Reverse Mortgage Ads Can Leave Consumers with False Impressions

June 5th, 2015

Reverse mortgages, also known as home equity conversion mortgages (HECM), are heavily marketed to those who are in or near retirement. They allow homeowners over the age of 62 with significant equity in their homes (i.e., much of their home has been paid off) to tap into that equity in the form of a loan. But the ads you see about these loans may not tell the whole story and this week federal officials have issued an advisory to consumers warning them about the risks that aren’t detailed in some ads.

How reverse mortgages work

The loan is called a “reverse mortgage” because the monthly payment is coming from the bank or mortgage company to a homeowner rather than the other way around as in a typical mortgage. Homeowners can also elect to receive the loan as a lump sum. The loan can then be used to finance repairs to the property, pay for expenses, or just supplement income. In some cases, the proceeds from the reverse mortgage are used to make monthly mortgage payments or cover annual property tax costs.

The dangers

Henry Winkler

The reverse mortgage market grew 1300 percent between 1999 and 2008 and currently comprises about one percent of the traditional mortgage market, with more than 600,000 outstanding loans. With this growth come scam artists who try to plunder nest eggs that have been painstakingly saved over a lifetime.

Congress directed the Consumer Financial Protection Bureau (CFPB) to conduct a study on reverse mortgages as part of the Dodd-Frank Wall Street Reform and Consumer Protection Act. A study published in June, which focused on 97 television, radio, print and Internet ads, found that consumers were left with the misleading impression that reverse mortgages are a government benefit and would allow them to stay in their homes for their entire lives.

Said CFPB Director Richard Cordray:

A reverse mortgage does not carry such guarantees. A consumer can tap into the equity too early and run out of funds. In addition, with a reverse mortgage, the consumer still has to pay property taxes, homeowner’s insurance, and property maintenance fees. All of these costs can be significant. And if a consumer does not meet these obligations, he or she can still end up in foreclosure. Most of the advertisements reviewed failed to mention such risks. Or if they did, they were so buried in the fine print that consumers did not pick up on these key aspects of the loan.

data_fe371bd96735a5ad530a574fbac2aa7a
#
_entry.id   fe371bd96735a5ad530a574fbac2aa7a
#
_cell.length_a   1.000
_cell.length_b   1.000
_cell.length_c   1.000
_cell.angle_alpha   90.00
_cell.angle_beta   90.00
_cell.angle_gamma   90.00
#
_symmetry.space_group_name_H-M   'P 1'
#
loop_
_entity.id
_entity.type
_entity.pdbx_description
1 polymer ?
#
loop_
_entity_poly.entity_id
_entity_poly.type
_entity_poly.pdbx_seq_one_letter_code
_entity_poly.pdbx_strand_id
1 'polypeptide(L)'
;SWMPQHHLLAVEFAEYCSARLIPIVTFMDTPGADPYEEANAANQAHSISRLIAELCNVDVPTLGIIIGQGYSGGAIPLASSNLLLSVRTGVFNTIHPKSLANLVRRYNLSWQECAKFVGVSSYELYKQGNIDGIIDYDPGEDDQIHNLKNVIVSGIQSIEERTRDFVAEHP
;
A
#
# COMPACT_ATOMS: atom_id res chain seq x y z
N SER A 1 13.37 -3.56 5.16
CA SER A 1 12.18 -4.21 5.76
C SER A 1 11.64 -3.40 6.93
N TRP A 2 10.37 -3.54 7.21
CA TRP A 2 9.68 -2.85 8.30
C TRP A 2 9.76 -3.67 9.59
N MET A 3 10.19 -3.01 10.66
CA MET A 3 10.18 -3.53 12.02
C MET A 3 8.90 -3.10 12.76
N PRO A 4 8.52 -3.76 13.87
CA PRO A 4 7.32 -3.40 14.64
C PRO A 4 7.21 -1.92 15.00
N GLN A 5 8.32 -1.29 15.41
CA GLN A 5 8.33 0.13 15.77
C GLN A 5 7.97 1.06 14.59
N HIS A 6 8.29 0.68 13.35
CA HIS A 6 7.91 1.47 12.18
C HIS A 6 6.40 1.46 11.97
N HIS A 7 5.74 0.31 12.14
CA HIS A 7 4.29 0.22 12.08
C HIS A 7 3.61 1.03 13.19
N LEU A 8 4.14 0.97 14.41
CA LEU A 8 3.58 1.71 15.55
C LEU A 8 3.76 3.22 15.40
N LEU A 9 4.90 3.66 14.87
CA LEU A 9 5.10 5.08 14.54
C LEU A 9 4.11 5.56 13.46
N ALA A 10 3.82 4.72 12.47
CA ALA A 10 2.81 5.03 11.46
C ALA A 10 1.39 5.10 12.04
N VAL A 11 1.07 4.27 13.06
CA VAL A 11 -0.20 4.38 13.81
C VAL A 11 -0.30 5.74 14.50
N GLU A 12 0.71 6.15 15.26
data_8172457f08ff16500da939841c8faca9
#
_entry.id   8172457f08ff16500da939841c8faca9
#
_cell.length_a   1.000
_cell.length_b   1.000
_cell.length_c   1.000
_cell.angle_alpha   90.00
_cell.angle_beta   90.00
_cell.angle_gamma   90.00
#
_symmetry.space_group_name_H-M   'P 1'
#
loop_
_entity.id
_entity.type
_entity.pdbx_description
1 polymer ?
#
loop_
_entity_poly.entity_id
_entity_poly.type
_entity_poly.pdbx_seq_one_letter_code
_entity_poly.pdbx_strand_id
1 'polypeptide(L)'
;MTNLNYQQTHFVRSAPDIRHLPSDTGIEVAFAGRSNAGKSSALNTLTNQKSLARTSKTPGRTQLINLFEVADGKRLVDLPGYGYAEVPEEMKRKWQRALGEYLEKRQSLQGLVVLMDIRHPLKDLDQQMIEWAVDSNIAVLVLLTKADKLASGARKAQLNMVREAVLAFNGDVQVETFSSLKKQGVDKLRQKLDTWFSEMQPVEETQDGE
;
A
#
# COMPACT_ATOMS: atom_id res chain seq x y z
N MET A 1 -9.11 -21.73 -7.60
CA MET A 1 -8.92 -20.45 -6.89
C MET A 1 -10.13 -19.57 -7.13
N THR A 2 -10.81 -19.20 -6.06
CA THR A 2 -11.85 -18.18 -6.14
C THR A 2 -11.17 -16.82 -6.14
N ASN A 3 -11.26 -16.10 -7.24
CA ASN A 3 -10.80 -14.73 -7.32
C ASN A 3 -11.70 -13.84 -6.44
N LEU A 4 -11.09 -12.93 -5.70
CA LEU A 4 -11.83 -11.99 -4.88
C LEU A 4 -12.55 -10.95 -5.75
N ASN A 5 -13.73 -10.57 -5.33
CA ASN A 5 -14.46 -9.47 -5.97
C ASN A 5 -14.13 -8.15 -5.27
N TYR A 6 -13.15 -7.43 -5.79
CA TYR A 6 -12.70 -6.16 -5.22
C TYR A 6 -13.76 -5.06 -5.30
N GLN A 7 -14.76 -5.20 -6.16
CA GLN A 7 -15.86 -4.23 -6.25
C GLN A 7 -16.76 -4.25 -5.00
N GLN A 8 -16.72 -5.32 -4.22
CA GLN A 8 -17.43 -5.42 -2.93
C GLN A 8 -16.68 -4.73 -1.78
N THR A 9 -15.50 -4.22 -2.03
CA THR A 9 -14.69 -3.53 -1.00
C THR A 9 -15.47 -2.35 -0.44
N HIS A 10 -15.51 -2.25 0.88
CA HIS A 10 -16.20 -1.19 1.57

The language in some ads suggests that the products are a kind of entitlement for seniors that won’t have to be repaid. The reality is that these products have real financial impacts and do have to be repaid, usually when you die or when the home is sold – or, in the worst case scenario, if you neglect to pay homeowner’s insurance and/or tax bills, at which point you could face foreclosure. Beware that reverse mortgages may also come with high fees that further draw down on the equity of the home.

One Reverse Mortgage

This is an example of fine print from a reverse mortgage commercial with celebrity pitchman Henry Winkler. A Consumer Finance Protection Bureau study found that many seniors do not pick up on or are able to read the fine print in reverse mortgage ads.

Also, while legitimate HECMs are backed by the Federal Housing Administration, the government does not endorse or promote any particular product or company. So, beware of ads that claim some kind of affiliation with the government.

High pressure sales

High-pressure sales tactics are sometimes used to try to convince homeowners to cash out their home’s equity in order to invest in risky business ventures or to buy high-ticket items with the proceeds. Sometimes, a consumer may be dealing with a con artist who will steal their money and walk away. Unscrupulous lenders, in a practice that is illegal, will also try to push other products such as annuities or long-term care insurance along with the reverse mortgage. The elderly have even been used as “straw seniors” in property flip scams.

RELATED: Six deceptive ads targeting seniors

How to Protect Yourself

If you or a loved one is interested in a reverse mortgage, get the facts straight before signing any documents. Be careful when responding to unsolicited ads for reverse mortgages. By law, you must meet with a reverse mortgage counselor before you apply in order to understand and compare costs, payment options, and fees associated with the loan. Make sure you choose a counselor independently and be wary if your lender chooses one for you. To find a counselor, visit http://www.hud.gov/offices/hsg/sfh/hcc/hcs.cfm or call 1-800-569-4287.

CFPB is also advising consumers to consider three main points before taking out a reverse mortgage:

  • Reverse mortgages are not home loans.
  • Advertisements may fail to tell the whole story about risks associated with the loans.
  • Consumers need to have a plan in place in case they outlive the loan money.

The agency has also issued a guide for consumers considering reverse mortgages.

For further information on fraudulent schemes that target seniors, you can check out the FBI’s page.

This story was updated from a previously published post. 

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Officially, the Dodd-Frank Wall Street Reform and Consumer Protection Act, which is a bit ironic, since it didn’t reform Wall Street or protect consumers.

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